It centers on the teaching ministries of Charles Simpson, Bob Mumford, Derek Prince, Don Basham, and Ern Baxter, who were brought together and mutually submitted for the benefit of their personal discipleship and ministries. They were dubbed the “Ft. Lauderdale Five” is a band from Ft. Lauderdale, Florida. Moore's book explains how they came together, what their religious differences were, and how their eventual split resulted from a disagreement. The SM was not only a little group of churches; it was, in fact, the most influential figure in the Charismatic Renewal in the 1970s and 1980s.

The SM's structure was essentially a discipleship pyramid plan. A Christian surrendered their entire life to a shepherd, who assumed accountability for their discipleship. A disciple would also tithe directly to their shepherd. A shepherd would usually look after no more than 5–10 men (or family groups). This shepherd was looked after by his own shepherd — and so on, with the SM's top 5 leaders at the helm “They submitted to each other on a mutual basis.” It was definitely a pyramid scheme based on discipleship, even if it wasn't planned (it was modeled after an image of Jesus with his 12 disciples).

While I do not want to rehash history, I will highlight incidents that demonstrate ideas, focusing on their religion and teaching. To paraphrase Moore, “The Shepherding incident demonstrates how difficult it is to confront other leaders responsibly, as well as how difficult it is for other leaders to hear and respond to critics' complaints” (Moore, 5).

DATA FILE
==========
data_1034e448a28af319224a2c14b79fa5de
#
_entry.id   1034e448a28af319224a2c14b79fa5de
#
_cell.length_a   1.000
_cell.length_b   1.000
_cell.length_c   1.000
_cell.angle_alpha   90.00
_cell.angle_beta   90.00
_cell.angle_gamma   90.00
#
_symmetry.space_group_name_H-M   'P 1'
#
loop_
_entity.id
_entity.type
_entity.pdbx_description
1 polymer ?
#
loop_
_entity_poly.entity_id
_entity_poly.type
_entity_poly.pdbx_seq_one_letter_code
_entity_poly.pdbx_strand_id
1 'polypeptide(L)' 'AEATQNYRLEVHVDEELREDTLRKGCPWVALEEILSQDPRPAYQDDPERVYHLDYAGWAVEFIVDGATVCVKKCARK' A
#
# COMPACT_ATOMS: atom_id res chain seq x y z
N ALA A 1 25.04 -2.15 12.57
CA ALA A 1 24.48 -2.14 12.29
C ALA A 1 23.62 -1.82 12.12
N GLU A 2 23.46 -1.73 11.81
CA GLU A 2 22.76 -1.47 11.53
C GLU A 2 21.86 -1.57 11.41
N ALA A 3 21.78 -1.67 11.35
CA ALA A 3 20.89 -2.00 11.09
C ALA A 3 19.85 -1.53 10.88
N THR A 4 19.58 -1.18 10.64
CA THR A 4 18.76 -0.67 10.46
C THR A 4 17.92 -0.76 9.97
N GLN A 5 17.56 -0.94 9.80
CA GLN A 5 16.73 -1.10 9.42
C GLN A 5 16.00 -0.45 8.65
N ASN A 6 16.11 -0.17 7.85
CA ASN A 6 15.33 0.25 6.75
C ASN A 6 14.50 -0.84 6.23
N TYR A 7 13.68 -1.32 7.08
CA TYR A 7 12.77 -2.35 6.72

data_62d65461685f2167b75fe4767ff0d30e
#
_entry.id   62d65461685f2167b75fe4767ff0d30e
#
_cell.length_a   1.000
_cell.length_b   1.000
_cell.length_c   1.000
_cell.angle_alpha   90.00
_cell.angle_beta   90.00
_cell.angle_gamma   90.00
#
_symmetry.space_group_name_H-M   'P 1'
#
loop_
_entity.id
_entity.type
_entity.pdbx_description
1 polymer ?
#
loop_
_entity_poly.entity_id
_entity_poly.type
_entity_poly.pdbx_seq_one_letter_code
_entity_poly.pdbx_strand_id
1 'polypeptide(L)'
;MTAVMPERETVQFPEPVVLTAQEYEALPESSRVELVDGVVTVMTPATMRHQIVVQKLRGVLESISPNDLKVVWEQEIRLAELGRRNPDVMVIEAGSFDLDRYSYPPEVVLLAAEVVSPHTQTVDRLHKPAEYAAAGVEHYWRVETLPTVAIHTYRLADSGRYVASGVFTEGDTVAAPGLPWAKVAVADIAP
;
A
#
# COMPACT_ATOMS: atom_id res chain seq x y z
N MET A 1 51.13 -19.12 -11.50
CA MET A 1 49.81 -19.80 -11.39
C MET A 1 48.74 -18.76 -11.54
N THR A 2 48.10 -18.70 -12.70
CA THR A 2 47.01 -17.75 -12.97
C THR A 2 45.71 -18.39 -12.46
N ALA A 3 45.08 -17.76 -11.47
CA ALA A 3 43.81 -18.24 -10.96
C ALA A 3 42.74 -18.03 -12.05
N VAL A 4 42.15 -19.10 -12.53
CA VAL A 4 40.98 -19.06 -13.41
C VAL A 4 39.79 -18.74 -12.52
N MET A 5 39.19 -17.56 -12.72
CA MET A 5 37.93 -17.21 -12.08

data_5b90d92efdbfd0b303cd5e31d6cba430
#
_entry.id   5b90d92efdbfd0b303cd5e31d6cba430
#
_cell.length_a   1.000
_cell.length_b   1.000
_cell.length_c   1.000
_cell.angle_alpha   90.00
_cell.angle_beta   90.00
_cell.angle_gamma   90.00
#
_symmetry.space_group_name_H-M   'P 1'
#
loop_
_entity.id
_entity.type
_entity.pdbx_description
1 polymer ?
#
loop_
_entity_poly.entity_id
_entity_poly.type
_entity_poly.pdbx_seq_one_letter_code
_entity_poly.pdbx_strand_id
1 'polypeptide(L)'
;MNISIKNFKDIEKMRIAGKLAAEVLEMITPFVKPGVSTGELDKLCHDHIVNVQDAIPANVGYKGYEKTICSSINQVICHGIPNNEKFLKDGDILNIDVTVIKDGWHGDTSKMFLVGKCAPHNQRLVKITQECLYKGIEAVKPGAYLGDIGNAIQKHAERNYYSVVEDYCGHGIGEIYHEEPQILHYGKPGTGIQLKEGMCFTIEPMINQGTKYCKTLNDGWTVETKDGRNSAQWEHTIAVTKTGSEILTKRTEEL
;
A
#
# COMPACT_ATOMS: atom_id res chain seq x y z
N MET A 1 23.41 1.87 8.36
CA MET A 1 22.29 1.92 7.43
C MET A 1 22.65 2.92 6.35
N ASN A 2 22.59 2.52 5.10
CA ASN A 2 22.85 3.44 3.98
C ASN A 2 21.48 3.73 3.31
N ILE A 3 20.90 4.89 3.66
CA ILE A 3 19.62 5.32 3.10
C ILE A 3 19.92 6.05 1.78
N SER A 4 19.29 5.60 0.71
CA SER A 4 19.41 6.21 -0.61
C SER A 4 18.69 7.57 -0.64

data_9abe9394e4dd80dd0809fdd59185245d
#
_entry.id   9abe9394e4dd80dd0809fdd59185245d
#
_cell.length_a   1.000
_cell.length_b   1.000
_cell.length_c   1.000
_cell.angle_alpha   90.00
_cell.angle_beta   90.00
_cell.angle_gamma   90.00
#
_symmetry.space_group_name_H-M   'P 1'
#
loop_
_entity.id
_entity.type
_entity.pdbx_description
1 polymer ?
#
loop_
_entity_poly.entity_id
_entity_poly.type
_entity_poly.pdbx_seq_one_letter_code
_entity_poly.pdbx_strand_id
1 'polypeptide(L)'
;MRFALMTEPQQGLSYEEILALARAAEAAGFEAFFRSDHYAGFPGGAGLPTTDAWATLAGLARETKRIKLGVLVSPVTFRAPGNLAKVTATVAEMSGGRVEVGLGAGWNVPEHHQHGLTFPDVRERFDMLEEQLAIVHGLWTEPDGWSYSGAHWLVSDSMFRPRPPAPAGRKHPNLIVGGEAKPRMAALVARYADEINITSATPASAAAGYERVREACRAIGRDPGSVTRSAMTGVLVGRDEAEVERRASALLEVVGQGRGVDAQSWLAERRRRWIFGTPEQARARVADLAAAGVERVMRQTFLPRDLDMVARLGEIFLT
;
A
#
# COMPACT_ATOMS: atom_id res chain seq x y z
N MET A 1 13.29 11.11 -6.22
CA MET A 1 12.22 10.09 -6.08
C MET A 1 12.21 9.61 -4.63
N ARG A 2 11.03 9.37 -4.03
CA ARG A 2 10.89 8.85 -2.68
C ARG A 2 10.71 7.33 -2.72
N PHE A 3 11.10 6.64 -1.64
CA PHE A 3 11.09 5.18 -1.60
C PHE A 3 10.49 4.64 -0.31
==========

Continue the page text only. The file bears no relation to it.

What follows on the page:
• “Concerned about the cultural change they were witnessing all around them, many began to seek a return to the biblical certainty associated with orthodox Christianity, believing that the moral absolutes of the Bible gave meaning and order for their lives.” They had a framework to interpret and make sense of the difficult circumstances thanks to a more biblically orthodox viewpoint” (Moore, 19).
  • “By 1973, one-third of all North Americans consciously felt an acute need for mutuality and community, and by 1980, almost half of all North Americans did.” The Shepherding movement capitalized on this social trend by emphasizing home churches and cell groups… the Shepherding movement would go on to become “the most comprehensive embodiment of the house church movement in the United States.” This expansion was the result of the movement's creation of ecclesiastical organizations that were “a direct reaction to challenges inherent in a complex mass society.” (Moore, pp. 20–21.)
  • “Charles Simpson shaped the Shepherding movement's particular doctrines more than any of the other teachers.” Simpson was the first to put ideas into effect, but without the same language, and he continues to lead the movement today (2003). Simpson became the de facto head of the other four professors as the movement grew and evolved. These five very different guys were brought together because they shared a concern for the spiritual growth of Charismatic Christians. They shared a mutual regard for each other's ministries…” (Moore, p. 41.)